Wednesday, 10:00am
14 August 2013

Dance, light and architecture

New Movement Collective inhabits a disused space with dance, architecture, light and sound

The prospect of combining contemporary dance with architecture, light installation and sound is an enticing one – it recognises the natural relationship between body, sound, image and space, writes Sarah Snaith.

The short-run performance schedule for Nest, an original work by  London-based ballet and contemporary dance company New Movement Collective (15-24 July 2013), took place in what was once The Limelight nightclub on Shaftsbury Avenue. In the temporarily disused building, the collective transformed the multi-level former chapel, designed by James Cubitt in 1888, into a kind of ship’s hull with multiple bays, each uniquely staged.

Marshmallow Laser Feast’s light installation across the floor of the former Welsh Presbyterian chapel.
Top: the cast of Nest surrounding the tower-like structures, designed by architecture practice Studio Weave, as they begin to take shape as the Odysseus’s ship.

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Loosely based on Homer’s The Odyssey, Marshmallow Laser Feast’s light installation lit the primary performance space within the chapel’s hazy internal dome. Grid-like projections crossed with mobile structures (designed by the architectural practice Studio Weave) as agile bodies crept over, in and through the many lit towers and surfaces. This first act was seen by the audience from the left and right balconies above.

Taken during the second act by photographer Barnaby Steel, the image shows dancers and audience members.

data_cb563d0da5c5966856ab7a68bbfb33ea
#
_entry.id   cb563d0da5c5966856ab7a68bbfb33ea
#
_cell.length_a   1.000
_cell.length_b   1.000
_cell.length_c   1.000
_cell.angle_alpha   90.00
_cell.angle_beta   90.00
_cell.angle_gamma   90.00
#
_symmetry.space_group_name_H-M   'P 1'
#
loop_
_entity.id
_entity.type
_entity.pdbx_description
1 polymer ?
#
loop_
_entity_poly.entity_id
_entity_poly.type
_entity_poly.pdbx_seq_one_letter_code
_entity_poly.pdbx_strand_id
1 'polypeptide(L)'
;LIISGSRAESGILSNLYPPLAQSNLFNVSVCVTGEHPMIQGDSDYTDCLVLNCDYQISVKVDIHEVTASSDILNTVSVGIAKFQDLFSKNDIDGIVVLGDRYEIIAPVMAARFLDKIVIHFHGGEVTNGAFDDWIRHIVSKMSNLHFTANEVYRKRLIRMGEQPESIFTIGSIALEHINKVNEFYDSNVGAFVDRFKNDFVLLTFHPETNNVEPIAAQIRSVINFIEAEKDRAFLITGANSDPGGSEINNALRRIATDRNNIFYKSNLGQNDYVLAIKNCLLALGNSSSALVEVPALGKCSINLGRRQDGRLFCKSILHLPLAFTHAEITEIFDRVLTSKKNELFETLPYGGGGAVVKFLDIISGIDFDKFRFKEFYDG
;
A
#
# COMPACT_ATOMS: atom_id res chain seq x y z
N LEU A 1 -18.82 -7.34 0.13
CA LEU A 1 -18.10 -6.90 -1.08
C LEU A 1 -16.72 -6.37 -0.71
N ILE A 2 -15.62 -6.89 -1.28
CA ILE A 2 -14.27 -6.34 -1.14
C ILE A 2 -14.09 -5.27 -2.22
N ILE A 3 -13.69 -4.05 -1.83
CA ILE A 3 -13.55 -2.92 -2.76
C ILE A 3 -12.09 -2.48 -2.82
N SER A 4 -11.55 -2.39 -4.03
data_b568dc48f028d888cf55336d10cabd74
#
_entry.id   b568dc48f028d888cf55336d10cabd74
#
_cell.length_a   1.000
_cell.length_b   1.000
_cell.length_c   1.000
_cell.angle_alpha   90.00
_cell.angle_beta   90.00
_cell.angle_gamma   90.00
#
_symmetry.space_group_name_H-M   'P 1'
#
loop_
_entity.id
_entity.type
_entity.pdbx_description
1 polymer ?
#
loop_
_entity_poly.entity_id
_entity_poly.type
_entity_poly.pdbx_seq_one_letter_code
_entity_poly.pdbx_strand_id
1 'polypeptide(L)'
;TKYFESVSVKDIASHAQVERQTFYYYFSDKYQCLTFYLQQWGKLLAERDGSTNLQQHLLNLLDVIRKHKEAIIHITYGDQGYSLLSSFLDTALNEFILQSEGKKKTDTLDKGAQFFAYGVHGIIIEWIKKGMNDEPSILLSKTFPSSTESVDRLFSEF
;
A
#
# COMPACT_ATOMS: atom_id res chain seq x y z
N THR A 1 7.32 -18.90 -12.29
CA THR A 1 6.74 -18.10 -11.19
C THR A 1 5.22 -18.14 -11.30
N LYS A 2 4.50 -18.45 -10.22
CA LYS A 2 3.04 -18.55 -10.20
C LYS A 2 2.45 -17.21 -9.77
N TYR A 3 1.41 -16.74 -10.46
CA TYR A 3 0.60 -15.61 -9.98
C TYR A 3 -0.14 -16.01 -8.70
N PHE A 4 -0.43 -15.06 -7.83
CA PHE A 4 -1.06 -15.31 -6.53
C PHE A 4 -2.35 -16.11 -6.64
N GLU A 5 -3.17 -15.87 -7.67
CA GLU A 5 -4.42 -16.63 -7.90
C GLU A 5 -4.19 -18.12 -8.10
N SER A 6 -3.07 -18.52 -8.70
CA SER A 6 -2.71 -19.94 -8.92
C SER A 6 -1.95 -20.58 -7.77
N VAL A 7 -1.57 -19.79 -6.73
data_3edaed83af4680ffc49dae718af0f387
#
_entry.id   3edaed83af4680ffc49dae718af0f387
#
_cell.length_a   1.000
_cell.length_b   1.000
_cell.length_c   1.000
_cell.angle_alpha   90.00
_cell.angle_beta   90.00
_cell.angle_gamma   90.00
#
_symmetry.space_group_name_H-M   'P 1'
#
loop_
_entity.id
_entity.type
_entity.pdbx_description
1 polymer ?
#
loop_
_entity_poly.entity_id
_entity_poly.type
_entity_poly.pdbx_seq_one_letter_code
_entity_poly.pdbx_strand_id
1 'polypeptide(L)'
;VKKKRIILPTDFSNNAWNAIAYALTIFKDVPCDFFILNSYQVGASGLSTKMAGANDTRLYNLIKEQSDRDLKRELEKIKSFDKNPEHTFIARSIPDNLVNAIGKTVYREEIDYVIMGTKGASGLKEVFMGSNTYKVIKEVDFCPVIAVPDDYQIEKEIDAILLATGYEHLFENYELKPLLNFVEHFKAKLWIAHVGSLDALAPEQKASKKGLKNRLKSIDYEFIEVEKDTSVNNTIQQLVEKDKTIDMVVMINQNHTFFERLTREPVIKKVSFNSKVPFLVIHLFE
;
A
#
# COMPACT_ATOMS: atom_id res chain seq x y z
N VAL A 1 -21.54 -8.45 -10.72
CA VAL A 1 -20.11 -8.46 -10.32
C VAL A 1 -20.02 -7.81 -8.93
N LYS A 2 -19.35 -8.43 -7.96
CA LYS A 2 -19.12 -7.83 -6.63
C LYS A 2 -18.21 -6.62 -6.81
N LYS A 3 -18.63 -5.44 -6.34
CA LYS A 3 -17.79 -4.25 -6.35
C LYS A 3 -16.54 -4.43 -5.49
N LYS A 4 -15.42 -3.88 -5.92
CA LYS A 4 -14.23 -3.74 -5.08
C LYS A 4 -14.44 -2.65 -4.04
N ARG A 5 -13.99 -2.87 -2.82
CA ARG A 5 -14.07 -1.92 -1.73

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The second act, down flights of rope-lined staircases in the concrete basement, was more disorienting, lit only with triangular neon tubing and an eerie glow that seeped from an open door. The style of dance, in keeping with the more rapid and percussive score, by Canadian composer Christopher Mayo and electronic music composer / performer Anna Meredith, confronted the audience and was staged without boundaries dividing the dancers (some of whom were in street clothes) and viewers.

Photograph by Barnaby Steel.

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Subsequent acts included a spinning mirror-centric piece that toyed with reality, altering the circular form with careful lighting to flip between a reflective and semi-transparent surface, and an act that brought the spinning architectural structures together to form an artistic interpretation of a ship’s ribcage and sail. The final scene, once again in the venue’s hull, falls in line with The Odyssey’s conclusion and sees Penelope and Odysseus reunited in dance.

Photograph by Barnaby Steel.

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Beams of light from the chapel’s dome.

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Principal dancer / producer Malgorzata Dzierzon said that the choreography ‘responds to the building, to its history’, a statement which rang true throughout. The dancing was exemplary yet the impact of the choreography came from the space, the voyeuristic feeling given to the audience on their individual adventures through the building in the penultimate act – to experience a bay of pigs; a room filled with beanbags for viewing animator Filipe Alçada’s dripping flowers projected on the ceiling; and a piece where a dancer was trapped like a fly within lengths of elastic.

In the final scene of the performance, the focus is on the movement and relative quiet of Penelope and Odysseus’s reunion. Photograph by Barnaby Steel.

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Stone Nest’, an exhibition of images, film, props and stage design of Nest as well as workshops and performances, will be installed at Testbed1, 10-20 September 2013.

Sarah Snaith, design writer and editor, London.

Eye is the world’s most beautiful and collectable graphic design journal, published quarterly for professional designers, students and anyone interested in critical, informed writing about graphic design and visual culture. It is available from all good design bookshops and online at the Eye shop, where you can buy subscriptions, back issues and single copies of the latest issue.

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